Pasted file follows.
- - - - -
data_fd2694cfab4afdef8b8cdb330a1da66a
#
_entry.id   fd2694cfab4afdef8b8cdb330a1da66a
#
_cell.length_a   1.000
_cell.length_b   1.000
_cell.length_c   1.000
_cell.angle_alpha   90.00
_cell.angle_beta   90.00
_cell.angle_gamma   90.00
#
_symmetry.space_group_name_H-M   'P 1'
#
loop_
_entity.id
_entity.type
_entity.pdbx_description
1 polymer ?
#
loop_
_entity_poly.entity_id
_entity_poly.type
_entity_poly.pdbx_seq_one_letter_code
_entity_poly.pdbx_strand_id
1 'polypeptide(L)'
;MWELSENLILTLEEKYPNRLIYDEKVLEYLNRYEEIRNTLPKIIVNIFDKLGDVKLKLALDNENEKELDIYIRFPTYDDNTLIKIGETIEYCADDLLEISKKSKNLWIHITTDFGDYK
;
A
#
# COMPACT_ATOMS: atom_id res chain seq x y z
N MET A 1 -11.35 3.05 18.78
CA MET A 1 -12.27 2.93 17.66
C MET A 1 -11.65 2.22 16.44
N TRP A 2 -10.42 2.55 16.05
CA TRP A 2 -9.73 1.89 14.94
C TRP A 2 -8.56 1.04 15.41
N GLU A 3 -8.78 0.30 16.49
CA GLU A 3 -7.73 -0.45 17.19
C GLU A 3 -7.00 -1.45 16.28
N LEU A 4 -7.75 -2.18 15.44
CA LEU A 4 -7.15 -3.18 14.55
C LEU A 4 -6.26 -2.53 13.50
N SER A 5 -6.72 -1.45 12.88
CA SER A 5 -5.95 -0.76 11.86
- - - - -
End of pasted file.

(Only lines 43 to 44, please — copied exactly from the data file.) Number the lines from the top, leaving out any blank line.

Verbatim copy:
N SER A 5 -6.72 -1.45 12.88
CA SER A 5 -5.95 -0.76 11.86